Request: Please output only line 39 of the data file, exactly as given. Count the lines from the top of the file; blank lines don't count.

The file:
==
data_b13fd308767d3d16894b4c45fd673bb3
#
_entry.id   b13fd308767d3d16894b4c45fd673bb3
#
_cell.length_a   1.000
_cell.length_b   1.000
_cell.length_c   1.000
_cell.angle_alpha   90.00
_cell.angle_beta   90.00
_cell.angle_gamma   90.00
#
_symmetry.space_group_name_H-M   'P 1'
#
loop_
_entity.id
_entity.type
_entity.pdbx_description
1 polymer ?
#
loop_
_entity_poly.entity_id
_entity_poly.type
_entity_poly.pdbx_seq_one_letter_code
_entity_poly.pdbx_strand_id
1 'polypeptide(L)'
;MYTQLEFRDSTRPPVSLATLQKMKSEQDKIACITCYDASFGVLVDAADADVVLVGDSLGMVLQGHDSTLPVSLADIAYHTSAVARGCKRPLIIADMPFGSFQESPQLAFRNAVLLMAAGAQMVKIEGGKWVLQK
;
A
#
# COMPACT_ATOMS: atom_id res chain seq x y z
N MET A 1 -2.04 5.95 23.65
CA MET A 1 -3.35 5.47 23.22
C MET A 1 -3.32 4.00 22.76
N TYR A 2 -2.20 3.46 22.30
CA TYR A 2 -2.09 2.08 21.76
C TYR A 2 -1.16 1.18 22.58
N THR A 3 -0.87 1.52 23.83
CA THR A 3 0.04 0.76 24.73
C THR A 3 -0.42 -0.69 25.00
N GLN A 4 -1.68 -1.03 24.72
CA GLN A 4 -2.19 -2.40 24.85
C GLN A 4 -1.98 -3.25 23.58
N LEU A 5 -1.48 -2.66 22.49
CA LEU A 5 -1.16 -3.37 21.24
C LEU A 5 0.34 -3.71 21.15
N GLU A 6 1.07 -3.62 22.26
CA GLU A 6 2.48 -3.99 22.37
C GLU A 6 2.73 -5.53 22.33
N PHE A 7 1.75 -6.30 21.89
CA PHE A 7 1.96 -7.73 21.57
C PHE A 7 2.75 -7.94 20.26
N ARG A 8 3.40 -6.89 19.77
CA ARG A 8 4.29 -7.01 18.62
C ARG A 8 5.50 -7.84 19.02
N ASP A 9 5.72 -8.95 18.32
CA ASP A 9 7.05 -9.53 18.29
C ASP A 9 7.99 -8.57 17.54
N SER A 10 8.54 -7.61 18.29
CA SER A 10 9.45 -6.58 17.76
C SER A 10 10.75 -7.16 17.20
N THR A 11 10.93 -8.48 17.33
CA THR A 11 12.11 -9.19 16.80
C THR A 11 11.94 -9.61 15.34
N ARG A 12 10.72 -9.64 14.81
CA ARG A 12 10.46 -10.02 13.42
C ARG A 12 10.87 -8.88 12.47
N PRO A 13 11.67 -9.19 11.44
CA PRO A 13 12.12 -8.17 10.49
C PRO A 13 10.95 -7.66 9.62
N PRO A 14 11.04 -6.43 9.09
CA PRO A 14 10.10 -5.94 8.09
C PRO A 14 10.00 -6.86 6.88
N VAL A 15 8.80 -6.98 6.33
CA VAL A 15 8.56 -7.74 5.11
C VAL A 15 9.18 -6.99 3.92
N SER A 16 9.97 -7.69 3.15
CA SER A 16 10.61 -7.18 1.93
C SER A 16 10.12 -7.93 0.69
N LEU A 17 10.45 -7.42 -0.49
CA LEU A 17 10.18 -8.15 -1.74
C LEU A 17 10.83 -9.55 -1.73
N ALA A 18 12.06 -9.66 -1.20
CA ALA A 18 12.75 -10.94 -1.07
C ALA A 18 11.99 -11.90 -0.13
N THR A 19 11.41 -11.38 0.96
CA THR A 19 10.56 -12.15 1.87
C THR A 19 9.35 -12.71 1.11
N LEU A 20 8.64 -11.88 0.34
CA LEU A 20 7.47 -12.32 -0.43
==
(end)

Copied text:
C THR A 3 -0.42 -0.69 25.00